An unhappy person cannot make anyone else happy. The only way to bless others is to be joyful oneself. Seekers of joy need have no worries about becoming narrow-minded; rest assured that life’s roughness and pain will seek you out, whether you’re open to it or not. As for joy, however, if you don’t search for it with all your heart, and commit yourself to doing whatever’s necessary to attain it, you’ll miss out. No one escapes suffering, but many lives are devoid of joy.

— Mike Mason, Champagne for the Soul, p. 157-158

Photo: South Riding, Virginia, April 4, 2015

Astonish the World

March 6th, 2020

Now, we can be astonished at the authority of Jesus, who calls us to love our enemies. Or we can just love our enemies and so astonish the world as to jostle it from its regular course.

— Gregory Boyle, Barking to the Choir, p. 194

Hope Amid the Horror

March 6th, 2020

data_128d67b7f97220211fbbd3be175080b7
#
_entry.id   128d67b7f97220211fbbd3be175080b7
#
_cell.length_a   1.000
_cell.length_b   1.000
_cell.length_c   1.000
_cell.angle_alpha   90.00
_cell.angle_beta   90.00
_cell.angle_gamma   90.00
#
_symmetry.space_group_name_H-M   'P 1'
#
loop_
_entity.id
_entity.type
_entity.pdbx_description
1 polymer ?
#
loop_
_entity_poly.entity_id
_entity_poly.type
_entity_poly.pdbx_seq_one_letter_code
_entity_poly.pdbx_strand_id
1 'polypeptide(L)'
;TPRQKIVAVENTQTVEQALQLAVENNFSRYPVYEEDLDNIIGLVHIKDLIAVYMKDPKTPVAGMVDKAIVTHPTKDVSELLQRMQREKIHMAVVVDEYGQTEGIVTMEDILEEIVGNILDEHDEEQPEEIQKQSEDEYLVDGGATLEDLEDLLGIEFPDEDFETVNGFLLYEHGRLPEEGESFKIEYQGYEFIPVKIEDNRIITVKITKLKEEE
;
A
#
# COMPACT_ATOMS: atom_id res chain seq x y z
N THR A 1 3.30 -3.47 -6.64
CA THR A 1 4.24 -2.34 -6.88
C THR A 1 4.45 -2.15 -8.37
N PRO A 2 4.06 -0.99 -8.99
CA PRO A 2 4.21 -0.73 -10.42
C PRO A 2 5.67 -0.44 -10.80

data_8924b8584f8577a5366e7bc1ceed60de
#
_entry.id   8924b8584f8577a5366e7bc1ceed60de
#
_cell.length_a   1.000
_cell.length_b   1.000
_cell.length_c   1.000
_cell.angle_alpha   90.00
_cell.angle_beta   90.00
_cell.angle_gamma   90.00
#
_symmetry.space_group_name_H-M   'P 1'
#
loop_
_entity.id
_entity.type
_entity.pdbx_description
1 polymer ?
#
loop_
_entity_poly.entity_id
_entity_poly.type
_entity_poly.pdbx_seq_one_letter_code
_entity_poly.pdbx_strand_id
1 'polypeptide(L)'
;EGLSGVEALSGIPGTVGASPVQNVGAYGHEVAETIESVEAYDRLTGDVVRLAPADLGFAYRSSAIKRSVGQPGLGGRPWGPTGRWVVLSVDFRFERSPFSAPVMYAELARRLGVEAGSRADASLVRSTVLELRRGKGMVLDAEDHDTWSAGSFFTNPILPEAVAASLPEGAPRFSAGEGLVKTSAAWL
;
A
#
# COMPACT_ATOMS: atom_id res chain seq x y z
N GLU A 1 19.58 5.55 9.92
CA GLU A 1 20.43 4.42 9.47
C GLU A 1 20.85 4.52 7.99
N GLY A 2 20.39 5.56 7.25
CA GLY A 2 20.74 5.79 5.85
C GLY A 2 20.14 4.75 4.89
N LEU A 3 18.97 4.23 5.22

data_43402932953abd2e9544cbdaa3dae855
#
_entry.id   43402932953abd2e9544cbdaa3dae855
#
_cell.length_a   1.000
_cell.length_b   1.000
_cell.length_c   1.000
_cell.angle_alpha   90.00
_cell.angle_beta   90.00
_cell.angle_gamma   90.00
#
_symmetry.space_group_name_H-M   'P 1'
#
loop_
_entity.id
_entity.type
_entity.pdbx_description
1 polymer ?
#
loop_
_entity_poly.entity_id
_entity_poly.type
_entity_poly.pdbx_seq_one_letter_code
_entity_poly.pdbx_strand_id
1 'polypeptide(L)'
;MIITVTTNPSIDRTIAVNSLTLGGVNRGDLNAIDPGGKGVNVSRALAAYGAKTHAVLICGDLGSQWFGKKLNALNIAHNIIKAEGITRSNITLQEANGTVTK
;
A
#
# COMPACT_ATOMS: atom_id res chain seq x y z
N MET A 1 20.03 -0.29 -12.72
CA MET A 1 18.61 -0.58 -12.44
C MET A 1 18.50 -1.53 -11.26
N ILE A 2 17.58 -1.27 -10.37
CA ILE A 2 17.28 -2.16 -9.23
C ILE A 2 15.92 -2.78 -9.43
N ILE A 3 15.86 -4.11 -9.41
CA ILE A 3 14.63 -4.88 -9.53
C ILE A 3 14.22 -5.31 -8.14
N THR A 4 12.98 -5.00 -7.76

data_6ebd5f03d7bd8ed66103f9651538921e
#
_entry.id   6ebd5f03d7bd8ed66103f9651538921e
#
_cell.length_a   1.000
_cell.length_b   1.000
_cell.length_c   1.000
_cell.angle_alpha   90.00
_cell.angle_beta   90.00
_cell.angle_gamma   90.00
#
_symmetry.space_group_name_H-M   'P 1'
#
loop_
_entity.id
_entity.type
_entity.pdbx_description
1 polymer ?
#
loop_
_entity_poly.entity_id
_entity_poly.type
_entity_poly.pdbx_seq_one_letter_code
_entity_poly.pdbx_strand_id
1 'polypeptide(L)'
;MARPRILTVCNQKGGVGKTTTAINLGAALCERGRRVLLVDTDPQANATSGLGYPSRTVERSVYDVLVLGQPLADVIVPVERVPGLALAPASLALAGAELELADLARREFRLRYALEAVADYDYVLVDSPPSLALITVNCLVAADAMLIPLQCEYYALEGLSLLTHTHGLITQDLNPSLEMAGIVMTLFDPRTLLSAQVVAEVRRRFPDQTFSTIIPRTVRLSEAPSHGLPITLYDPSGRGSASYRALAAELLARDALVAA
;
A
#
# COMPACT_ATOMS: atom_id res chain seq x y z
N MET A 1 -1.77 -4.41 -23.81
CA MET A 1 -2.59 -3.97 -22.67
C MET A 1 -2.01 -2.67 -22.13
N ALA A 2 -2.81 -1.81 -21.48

More than five hundred years before Jesus’ death on the cross, Second Isaiah proclaimed that the God who created heaven and earth was redeeming and saving Israel and forgiving their sin out of the infinite depths of divine compassion. This God is forever faithful and does not need anyone to die in order to be merciful. It is strange to contemplate how Christian preaching in the tradition of the satisfaction theory seems to assume that some seismic shift suddenly changed the divine character, so that Jesus’ death was necessary to win favor for sinners. One hears that he came to die, and without the cross we would not be saved, as if at some point the flow of divine mercy were shut down, needing Jesus’ death to start it up again. As we will discover, however, rather than making a necessary gift to placate divine honor, Jesus’ brutal death enacts the solidarity of the gracious and merciful God with all who die and especially with victims of injustice, opening hope for resurrection amid the horror.